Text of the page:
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Vernier calipers used by a Jewish Polish worker in Oskar Schindler's armament factory

Object | Accession Number: 2004.702.3

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    Vernier calipers used by a Jewish Polish worker in Oskar Schindler's armament factory

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    Brief Narrative
    Vernier calipers, a measuring tool, used by Sam Klasner in Oskar Schindler's armament factory in Brünnlitz (Brnenec), in German occupied Czechoslovakia from October 1944-May 1945. The factory was a subcamp of Gross Rosen concentration camp. Schindler protected his workers from deportation, kept German camp personnel out of the camp, and did his best to provide food, although shortages were severe. In October 1944, when Schindler moved his factory from Płaszów to Brunnlitz, his workers were processed at Gross Rosen. Some were mistakenly sent to Auschwitz and had to be replaced. Sam had mechanical skills and was offered a spot on Schindler's list and sent to Brunnlitz. Sam was first imprisoned by the Germans in 1939 as a Polish soldier captured after the German invasion of Poland. When they realized he was Jewish, he was incarcerated in the Krakow ghetto. In June 1941, he was sent to Reichshof [Rzeszow] forced labor camp. In September 1942, he was transferred to the brutal Płaszów labor camp until his transfer to Gross Rosen in 1944. Schindler left the Brunnlitz camp on May 7, 1945, the day Germany surrendered. The camp was liberated May 9 by Soviet troops. Sam was sent to Poland to search for his family but found no survivors. He was nearly killed in a pogrom and left for the American zone of occupation in Germany. He learned that his family had been killed in Treblinka and Auschwitz. Sam stayed in Regensburg displaced persons camp and emigrated to the United States in 1949.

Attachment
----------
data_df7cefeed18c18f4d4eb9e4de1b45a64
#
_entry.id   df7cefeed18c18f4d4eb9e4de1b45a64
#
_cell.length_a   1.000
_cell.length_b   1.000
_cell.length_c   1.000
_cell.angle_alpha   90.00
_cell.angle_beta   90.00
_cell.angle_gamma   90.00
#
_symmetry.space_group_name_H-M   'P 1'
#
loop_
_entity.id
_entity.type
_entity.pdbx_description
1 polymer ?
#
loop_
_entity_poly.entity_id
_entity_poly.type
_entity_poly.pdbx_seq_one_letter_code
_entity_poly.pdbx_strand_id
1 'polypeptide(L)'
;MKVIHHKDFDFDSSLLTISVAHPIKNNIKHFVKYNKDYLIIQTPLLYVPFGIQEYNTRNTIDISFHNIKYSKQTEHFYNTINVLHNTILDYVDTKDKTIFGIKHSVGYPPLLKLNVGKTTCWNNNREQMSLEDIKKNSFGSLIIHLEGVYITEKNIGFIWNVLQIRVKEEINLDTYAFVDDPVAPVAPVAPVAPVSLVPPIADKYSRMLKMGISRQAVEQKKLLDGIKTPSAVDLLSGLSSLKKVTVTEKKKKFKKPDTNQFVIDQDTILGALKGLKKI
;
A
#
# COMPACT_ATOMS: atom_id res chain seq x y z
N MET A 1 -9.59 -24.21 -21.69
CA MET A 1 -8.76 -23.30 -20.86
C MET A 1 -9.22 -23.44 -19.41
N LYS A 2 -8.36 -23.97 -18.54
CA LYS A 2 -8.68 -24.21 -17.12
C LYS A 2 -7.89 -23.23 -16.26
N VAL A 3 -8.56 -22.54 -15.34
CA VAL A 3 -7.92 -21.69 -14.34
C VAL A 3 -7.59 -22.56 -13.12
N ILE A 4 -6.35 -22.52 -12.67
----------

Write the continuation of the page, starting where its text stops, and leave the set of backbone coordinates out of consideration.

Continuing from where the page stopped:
use:  1944 October-1945 May
    use: Brünnlitz (Concentration camp); Brněnec (Czech Republic)
    Credit Line
    United States Holocaust Memorial Museum Collection, Gift of Bruce Klasner
    Subject: Sam Klasner
    Samuel Klasner was born on September 8, 1917, in Wolbrom, Poland, to Bella and Jozef Klasner. He had two sisters, Lola, born in 1905, and Rachel, and three brothers, Wolf, the eldest, born on June 12, 1896, Adolf, and Bernard, born in 1910. Jozef was killed during an anti-Jewish pogrom in 1926. Sam was a member of a Zionist youth organization. His sister Lola Gilbert and her husband left for Rio de Janeiro in 1932.

    In late summer 1939, Sam was drafted into the Polish Army. On September 1, 1939, Nazi Germany invaded Poland which soon surrendered to the Germans. Sam was sent to a prisoner of war camp. When his captors discovered that he was Jewish, he was sent to the Jewish ghetto in Krakow. On June 2, 1941, Sam was sent to Reichshof (Rzeszow) forced labor camp. In September 1942, he was transferred to Płaszów forced labor camp near Krakow where he worked in a textile factory. Płaszów was a brutal camp, where the arbitrary beating and murder of prisoners by the guards was a daily activity. Sam was a tailor and he sewed false bottoms in his tool pouch in which he hid potato peelings that he got from the kitchen. He became friendly with an SS officer who would give Sam food in exchange for items Sam knitted for the man's wife. On one occasion, Sam was caught taking potato peels by another SS guard, and the other guard intervened. Even though it was February, the guard took him outside, doused him with cold water, and left Sam to die. Sam next was transferred to Gross Rosen concentration camp in German occupied Czechoslovakia. In August 1943, the SS converted Płaszów to a concentration camp. Oskar Schindler, a German businessman who had an enamelwork factory, Emalia, in Płaszów, was given permission to make Emalia a subcamp. In October 1944, Schindler relocated his factory to Brunnlitz (Brnenec) in Moravia. It was now an armament factory and was classified as a subcamp of Gross Rosen. Schindler’s workers from Płaszów were transferred to and processed at Gross Rosen. Some of Schindler’s workers were mistakenly sent to Auschwitz and had to be replaced. Sam was mechanically minded and skilled and was invited to become a worker at Brunnlitz and have his name placed on Schindler’s list of laborers. Sam then went to Brunnlitz to work in the factory. Schindler left the camp on May 7, the day Germany surrendered. The camp was liberated on May 9 by Soviet forces who gave the prisoners vodka and cheered Stalin. They also interrogated the prisoners.